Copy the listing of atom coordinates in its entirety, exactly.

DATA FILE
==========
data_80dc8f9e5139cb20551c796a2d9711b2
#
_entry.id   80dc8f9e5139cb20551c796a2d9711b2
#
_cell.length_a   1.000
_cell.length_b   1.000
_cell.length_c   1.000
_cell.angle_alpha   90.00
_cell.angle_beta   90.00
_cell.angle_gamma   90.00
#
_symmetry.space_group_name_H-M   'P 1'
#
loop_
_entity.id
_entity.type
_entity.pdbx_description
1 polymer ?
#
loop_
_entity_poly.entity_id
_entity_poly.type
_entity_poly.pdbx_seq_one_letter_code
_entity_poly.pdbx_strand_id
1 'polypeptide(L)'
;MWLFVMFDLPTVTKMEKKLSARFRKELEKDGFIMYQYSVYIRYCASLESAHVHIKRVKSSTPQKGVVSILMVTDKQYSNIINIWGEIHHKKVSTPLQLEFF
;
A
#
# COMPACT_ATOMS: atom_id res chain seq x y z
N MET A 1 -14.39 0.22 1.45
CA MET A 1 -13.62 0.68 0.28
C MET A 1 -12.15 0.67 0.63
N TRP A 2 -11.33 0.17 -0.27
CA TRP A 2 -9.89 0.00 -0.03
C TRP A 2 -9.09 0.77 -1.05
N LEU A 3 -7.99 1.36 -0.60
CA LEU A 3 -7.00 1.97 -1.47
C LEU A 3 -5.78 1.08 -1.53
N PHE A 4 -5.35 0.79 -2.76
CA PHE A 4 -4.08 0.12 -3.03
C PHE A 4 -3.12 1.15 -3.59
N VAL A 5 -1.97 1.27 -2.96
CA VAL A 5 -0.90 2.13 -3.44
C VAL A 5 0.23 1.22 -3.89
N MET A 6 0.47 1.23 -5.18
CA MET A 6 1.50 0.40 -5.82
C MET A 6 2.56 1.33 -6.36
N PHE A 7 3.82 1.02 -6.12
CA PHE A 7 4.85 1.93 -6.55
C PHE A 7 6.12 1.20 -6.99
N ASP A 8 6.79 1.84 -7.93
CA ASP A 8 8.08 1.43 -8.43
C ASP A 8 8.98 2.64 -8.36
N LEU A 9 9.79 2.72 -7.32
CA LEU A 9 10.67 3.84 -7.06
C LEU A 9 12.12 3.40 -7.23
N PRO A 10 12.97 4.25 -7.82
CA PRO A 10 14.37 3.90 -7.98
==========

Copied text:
data_80dc8f9e5139cb20551c796a2d9711b2
#
_entry.id   80dc8f9e5139cb20551c796a2d9711b2
#
_cell.length_a   1.000
_cell.length_b   1.000
_cell.length_c   1.000
_cell.angle_alpha   90.00
_cell.angle_beta   90.00
_cell.angle_gamma   90.00
#
_symmetry.space_group_name_H-M   'P 1'
#
loop_
_entity.id
_entity.type
_entity.pdbx_description
1 polymer ?
#
loop_
_entity_poly.entity_id
_entity_poly.type
_entity_poly.pdbx_seq_one_letter_code
_entity_poly.pdbx_strand_id
1 'polypeptide(L)'
;MWLFVMFDLPTVTKMEKKLSARFRKELEKDGFIMYQYSVYIRYCASLESAHVHIKRVKSSTPQKGVVSILMVTDKQYSNIINIWGEIHHKKVSTPLQLEFF
;
A
#
# COMPACT_ATOMS: atom_id res chain seq x y z
N MET A 1 -14.39 0.22 1.45
CA MET A 1 -13.62 0.68 0.28
C MET A 1 -12.15 0.67 0.63
N TRP A 2 -11.33 0.17 -0.27
CA TRP A 2 -9.89 0.00 -0.03
C TRP A 2 -9.09 0.77 -1.05
N LEU A 3 -7.99 1.36 -0.60
CA LEU A 3 -7.00 1.97 -1.47
C LEU A 3 -5.78 1.08 -1.53
N PHE A 4 -5.35 0.79 -2.76
CA PHE A 4 -4.08 0.12 -3.03
C PHE A 4 -3.12 1.15 -3.59
N VAL A 5 -1.97 1.27 -2.96
CA VAL A 5 -0.90 2.13 -3.44
C VAL A 5 0.23 1.22 -3.89
N MET A 6 0.47 1.23 -5.18
CA MET A 6 1.50 0.40 -5.82
C MET A 6 2.56 1.33 -6.36
N PHE A 7 3.82 1.02 -6.12
CA PHE A 7 4.85 1.93 -6.55
C PHE A 7 6.12 1.20 -6.99
N ASP A 8 6.79 1.84 -7.93
CA ASP A 8 8.08 1.43 -8.43
C ASP A 8 8.98 2.64 -8.36
N LEU A 9 9.79 2.72 -7.32
CA LEU A 9 10.67 3.84 -7.06
C LEU A 9 12.12 3.40 -7.23
N PRO A 10 12.97 4.25 -7.82
CA PRO A 10 14.37 3.90 -7.98